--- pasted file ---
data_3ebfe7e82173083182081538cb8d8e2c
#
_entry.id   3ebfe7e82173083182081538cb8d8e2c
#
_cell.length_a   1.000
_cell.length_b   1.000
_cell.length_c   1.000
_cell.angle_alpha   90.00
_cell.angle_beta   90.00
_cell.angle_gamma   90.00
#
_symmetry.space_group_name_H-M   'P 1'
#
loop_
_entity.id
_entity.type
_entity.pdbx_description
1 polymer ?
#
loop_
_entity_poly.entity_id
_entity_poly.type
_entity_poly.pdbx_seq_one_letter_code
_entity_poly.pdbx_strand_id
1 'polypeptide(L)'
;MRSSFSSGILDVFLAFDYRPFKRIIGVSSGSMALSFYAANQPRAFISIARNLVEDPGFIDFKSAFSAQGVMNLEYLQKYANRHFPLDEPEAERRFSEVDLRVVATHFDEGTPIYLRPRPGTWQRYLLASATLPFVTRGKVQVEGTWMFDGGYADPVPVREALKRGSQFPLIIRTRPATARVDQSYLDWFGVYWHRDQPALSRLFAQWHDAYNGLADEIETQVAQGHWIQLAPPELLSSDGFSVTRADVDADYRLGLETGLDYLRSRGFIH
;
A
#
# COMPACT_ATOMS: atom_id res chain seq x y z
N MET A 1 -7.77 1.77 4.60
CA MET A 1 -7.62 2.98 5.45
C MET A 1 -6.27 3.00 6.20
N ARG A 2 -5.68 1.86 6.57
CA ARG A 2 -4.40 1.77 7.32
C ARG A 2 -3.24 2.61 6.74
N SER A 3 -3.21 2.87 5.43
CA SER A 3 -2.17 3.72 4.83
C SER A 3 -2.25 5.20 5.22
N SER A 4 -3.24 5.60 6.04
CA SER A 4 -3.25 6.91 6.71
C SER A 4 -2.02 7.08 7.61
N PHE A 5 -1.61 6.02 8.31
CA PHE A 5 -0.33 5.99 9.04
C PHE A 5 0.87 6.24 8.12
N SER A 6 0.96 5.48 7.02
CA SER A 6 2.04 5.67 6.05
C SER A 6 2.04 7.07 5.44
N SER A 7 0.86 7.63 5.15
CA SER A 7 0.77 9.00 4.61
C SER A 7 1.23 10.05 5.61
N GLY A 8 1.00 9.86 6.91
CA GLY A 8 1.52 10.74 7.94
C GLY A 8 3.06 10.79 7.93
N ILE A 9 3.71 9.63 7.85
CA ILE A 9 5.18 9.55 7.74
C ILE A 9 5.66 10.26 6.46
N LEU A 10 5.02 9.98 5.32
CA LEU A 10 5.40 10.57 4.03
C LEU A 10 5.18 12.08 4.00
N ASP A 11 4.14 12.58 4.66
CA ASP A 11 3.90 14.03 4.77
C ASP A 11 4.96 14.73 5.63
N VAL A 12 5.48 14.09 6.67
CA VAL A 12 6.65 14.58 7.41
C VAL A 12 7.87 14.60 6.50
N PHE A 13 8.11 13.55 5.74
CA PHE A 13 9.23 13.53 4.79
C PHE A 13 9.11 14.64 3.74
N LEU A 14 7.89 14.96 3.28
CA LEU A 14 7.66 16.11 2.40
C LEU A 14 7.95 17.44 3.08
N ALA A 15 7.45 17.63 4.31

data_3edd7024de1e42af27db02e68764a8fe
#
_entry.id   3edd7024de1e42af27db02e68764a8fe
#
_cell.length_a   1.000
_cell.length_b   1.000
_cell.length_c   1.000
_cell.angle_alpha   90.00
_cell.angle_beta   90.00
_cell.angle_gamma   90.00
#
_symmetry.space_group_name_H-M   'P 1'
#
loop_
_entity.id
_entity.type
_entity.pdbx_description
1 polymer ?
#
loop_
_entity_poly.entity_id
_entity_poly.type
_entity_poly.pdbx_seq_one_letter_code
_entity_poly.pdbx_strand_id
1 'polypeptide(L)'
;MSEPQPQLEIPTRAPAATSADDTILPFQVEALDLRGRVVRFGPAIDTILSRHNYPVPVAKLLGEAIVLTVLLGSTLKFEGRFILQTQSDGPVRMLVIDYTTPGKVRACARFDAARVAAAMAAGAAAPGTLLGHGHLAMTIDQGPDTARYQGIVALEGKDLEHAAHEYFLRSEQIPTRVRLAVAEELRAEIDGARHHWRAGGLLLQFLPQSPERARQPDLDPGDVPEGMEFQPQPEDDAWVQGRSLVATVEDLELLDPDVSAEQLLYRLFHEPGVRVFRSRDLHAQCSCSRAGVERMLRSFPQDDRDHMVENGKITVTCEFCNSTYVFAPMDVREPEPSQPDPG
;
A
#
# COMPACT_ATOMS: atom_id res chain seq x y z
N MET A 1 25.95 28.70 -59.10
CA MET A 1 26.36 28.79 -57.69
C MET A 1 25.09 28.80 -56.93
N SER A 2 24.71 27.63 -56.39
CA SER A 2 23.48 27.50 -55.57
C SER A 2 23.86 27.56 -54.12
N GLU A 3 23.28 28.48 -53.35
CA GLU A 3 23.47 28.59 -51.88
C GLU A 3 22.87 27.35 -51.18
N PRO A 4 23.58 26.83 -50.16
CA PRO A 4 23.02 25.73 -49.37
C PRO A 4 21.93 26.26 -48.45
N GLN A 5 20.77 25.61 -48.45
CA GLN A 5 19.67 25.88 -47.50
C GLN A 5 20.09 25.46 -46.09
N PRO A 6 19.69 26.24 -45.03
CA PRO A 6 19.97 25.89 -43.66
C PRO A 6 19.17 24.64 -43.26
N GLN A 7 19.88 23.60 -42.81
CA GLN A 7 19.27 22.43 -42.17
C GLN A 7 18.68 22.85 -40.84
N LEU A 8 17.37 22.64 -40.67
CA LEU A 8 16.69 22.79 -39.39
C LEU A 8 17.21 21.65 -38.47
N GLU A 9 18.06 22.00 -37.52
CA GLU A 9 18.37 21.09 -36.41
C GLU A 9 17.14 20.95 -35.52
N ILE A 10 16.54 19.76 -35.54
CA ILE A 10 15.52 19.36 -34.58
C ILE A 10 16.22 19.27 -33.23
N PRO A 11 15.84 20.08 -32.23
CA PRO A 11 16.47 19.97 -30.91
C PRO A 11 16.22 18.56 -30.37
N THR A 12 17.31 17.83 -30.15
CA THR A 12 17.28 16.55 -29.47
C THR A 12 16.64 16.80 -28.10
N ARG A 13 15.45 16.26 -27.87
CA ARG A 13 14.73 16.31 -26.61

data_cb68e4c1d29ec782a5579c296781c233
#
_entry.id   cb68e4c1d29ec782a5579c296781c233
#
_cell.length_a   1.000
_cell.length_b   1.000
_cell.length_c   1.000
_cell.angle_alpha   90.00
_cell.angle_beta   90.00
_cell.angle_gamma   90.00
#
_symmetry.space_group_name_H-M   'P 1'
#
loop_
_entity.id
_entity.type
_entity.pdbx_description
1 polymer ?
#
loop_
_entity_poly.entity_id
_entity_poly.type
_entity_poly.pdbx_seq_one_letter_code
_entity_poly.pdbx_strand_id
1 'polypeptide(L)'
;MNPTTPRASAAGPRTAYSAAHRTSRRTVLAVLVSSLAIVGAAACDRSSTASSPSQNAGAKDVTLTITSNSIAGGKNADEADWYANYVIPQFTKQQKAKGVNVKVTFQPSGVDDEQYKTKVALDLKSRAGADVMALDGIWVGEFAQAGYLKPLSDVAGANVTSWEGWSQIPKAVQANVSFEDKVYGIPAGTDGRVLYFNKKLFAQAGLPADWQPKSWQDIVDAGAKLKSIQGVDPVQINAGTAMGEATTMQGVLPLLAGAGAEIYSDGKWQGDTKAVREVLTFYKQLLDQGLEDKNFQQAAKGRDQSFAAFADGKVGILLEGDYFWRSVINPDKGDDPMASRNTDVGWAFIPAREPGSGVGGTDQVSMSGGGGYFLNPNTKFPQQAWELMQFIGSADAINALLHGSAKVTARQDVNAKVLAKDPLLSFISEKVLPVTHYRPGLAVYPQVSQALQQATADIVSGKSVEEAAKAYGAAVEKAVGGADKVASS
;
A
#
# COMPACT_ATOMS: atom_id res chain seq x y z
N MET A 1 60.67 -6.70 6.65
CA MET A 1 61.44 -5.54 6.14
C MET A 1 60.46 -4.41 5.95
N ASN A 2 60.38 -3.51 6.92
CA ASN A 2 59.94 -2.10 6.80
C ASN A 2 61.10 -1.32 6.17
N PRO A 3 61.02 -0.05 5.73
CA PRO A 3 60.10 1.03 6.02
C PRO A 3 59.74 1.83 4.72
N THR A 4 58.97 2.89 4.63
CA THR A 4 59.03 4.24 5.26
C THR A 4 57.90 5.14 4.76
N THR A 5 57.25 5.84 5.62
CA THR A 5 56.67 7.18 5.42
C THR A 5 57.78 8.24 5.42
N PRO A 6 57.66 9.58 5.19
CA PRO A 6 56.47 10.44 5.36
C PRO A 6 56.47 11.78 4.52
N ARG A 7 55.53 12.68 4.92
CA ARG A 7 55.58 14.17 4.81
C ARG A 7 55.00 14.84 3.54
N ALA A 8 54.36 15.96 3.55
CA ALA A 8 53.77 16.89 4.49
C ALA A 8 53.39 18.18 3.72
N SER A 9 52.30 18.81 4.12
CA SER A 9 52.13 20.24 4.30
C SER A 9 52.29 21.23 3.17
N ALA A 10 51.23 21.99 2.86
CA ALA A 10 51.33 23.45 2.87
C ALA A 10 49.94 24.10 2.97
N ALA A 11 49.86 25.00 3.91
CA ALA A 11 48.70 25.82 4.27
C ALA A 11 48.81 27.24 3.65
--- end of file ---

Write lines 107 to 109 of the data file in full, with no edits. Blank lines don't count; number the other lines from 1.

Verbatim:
N SER A 2 24.71 27.63 -56.39
CA SER A 2 23.48 27.50 -55.57
C SER A 2 23.86 27.56 -54.12